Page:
Acoustic Blues Guitar Teacher Tingalpa 4173 Queensland
From its origin in the South, the blues’ simple but expressive forms had become by the 1960s one of the most significant influences on the development of popular music throughout America.
Although instrumental accompaniment is virtually worldwide in the blues, the blues is essentially a a type that is vocal. Blues tunes are lyrical rather than narrative; feelings are being expressed by blues vocalists instead of telling stories. The emotion expressed is typically one of sadness or melancholy, often due to problems in love.
As a musical style, the blues is characterized by expressive “microtonal” pitch inflections (blue notes), a three-line textual stanza of the form AAB, and a 12-measure type. Normally the first two and a half measures of each line are dedicated to the last measure, singing and a half composed of an instrumental “break” that repeats, responses, or complements the vocal line.
Acoustic Blues Guitar Teacher 4173 Tingalpa Queensland.
African influences are noticeable in the blues tonality, the call-and-response pattern of the imitation of vocal idioms by instruments, the falsetto break in the vocal style, and the repeated refrain structure of the blues stanza, notably the guitar and harmonica.
The origins of the blues are badly documented. It was determined by work songs and field hollers, minstrel show music, ragtime, church music, and the folk and popular music of the white inhabitants. Southern black men, most of whom came from the milieu of agricultural workers derived from and largely played blues.
The earliest references to blues date s back to the 1890s and early 1900. In 1912 black bandleader W.C. Handy’s composition “Memphis Blues” was released. It became quite popular, and then many other Tin Pan Alley tunes entitled blues started to appear.
Jefferson, Blind Lemon [Credit: Archive Photographs]The rural blues grown in the Carolinas, Georgia and three principal areas, Texas, and Mississippi. The blues of Georgia and the Carolinas is noted for its clarity of enunciation and regularity of rhythm. Determined by white and ragtime folk music, it is more melodic than the Mississippi and Texas styles. Blind Willie McTell and Blind Boy Fuller were representative of this style.
The Texas blues is defined by high, sharp singing followed by supple guitar lines that consist generally of single -string picked arpeggios rather than strummed chords. Blind Lemon Jefferson was the most powerful Texas bluesman. Mississippi Delta blues is the most extreme of the three styles and has been the most powerful. Vocally, it’s the most language-like, and the guitar accompaniment is rhythmic and percussive; a slide or bottleneck is often used. The Mississippi style is represented by Charley Patton, Eddie (“Son”) House, and Robert Johnson, among others.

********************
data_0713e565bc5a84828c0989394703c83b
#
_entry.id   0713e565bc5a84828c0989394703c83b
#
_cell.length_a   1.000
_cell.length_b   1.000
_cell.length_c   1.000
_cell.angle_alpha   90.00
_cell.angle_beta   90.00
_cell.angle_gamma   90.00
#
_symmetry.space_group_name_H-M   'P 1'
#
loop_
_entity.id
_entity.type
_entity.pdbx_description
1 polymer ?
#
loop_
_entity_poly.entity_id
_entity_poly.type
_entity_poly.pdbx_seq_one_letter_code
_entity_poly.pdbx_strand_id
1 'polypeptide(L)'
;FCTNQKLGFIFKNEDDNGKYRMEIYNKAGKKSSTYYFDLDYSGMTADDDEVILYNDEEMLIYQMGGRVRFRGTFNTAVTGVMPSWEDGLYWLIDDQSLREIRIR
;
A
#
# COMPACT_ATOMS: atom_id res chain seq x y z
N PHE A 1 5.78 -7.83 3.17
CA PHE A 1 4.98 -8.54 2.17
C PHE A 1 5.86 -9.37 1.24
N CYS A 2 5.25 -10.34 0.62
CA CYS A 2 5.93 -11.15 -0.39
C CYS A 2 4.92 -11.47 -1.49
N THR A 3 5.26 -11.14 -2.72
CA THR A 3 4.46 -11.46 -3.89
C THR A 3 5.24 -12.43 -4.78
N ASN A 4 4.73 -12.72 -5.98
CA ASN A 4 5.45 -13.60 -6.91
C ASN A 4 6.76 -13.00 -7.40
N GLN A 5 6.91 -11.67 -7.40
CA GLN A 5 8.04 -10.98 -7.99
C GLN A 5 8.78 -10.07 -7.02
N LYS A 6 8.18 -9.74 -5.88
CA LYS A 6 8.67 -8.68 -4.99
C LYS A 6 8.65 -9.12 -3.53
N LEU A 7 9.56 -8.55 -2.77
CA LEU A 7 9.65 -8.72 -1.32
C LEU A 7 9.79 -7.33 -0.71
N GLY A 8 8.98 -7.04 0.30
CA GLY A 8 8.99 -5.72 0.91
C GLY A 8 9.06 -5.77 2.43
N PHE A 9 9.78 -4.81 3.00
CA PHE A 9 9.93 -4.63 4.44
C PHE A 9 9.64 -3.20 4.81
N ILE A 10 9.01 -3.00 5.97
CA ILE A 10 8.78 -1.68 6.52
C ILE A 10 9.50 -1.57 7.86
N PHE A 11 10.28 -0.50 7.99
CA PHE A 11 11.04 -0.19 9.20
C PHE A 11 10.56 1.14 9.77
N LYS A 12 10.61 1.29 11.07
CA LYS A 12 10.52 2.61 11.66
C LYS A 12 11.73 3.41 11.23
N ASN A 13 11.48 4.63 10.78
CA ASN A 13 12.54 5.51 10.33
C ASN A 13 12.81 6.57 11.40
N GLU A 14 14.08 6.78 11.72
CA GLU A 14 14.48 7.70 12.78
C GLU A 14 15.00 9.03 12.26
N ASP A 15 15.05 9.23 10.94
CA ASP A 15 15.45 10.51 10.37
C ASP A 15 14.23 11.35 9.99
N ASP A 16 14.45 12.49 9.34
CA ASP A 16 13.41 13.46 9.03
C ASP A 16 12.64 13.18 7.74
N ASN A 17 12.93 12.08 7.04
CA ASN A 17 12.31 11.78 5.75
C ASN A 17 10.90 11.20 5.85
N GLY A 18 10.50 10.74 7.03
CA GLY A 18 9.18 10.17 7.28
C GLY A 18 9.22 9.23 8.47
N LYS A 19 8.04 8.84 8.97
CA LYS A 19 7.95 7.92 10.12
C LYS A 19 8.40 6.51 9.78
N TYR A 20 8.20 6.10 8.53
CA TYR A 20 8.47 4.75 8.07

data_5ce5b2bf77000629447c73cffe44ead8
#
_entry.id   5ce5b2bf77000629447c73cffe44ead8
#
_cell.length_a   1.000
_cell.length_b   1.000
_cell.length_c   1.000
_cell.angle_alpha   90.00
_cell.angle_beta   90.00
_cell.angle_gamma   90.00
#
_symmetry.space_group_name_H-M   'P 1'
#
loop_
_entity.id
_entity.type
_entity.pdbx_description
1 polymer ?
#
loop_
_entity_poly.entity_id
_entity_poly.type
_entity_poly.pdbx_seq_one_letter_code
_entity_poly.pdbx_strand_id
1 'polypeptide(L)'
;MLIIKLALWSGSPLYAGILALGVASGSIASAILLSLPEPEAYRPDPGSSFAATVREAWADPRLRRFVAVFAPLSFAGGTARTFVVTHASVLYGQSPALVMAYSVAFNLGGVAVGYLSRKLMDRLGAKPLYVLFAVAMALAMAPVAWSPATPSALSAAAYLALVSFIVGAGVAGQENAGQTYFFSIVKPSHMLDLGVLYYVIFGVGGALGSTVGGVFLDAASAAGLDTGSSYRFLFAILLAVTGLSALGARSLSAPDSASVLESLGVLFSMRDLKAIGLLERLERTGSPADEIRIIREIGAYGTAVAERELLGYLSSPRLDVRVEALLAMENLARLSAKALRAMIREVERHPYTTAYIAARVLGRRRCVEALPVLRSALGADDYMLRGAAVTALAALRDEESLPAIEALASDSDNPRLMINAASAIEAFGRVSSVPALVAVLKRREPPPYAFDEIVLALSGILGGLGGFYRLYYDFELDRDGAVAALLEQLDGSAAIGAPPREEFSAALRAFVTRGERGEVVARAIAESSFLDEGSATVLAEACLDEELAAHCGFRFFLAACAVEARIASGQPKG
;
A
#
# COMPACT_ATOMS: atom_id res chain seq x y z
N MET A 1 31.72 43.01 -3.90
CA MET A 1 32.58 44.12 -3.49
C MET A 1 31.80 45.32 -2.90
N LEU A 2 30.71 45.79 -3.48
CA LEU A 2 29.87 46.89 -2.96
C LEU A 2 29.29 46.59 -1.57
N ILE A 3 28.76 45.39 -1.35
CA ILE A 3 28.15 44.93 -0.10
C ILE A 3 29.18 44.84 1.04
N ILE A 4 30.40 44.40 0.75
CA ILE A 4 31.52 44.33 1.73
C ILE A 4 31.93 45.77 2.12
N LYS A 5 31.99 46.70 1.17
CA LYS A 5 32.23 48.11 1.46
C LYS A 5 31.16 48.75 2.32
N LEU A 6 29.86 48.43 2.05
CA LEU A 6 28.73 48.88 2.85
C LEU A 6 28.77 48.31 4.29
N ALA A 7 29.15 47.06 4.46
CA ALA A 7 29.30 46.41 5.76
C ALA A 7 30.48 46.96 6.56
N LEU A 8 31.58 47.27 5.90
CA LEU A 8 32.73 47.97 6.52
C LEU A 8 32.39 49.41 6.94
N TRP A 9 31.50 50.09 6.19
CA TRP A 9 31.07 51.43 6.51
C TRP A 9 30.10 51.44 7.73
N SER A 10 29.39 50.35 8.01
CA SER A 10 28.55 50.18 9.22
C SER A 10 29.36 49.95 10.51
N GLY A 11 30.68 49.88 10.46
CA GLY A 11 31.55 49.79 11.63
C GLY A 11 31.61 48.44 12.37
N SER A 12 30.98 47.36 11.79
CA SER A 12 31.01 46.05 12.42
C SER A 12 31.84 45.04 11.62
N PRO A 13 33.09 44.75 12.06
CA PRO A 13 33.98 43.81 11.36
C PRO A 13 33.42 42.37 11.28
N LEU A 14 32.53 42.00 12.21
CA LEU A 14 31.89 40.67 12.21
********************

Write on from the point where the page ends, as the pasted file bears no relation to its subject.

Acoustic Blues Guitar Teacher Tingalpa 4173 Queensland.
Rainey, Ma [Credit: Archive Pictures]The first blues recordings were made in the 1920s by black women including Mamie Smith, Ma Rainey, Ida Cox, and Bessie Smith. These performers were chiefly stage singers backed by jazz bands; their style is called classic blues.
The Great Depression and the World Wars caused the geographical dispersal of the blues as millions of blacks left the South for the cities of the North. The blues became adapted to the more complex urban environment. The electric guitar and the harmonica that was amplified created a driving sound of rhythmic and emotional intensity that was great.
Hooker, John Lee [Credit: Frank Driggs Collection/Hulton Archive/Getty Images]Among the cities where the blues initially took root were Atlanta, Memphis, and St. Louis. John Lee Hooker settled in Detroit, and on the West Coast Aaron (“T-Bone”) Walker developed a style later adopted by Riley (“B.B.”) King.
It was Chicago, nonetheless, that played the greatest part in the development of urban blues. In the 1920s and ’30s Memphis Minnie, Tampa Red, Big Bill Broonzy, and John Lee (“Sonny Boy”) Williamson were popular Chicago performers.
Many other musical styles have been affected by the blues. Jazz and blues are closely associated; such seminal jazzmen as Louis Armstrong and Jelly Roll Morton employed blues elements in their music. Rhythm and soul music and blues additionally reveal forms and apparent blues tonalities. The blues have had their largest effect on rock music.
Rock singers such as Elvis Presley frequently used blues content. British rock musicians in the 1960s, John Mayall, Eric Clapton, and notably the Rolling Stones, were powerfully affected by the blues, as were such American rock musicians as Paul Butterfield, Mike Bloomfield, and the Allman Brothers Band.
Acoustic Blues Guitar Teacher 4173 Tingalpa Queensland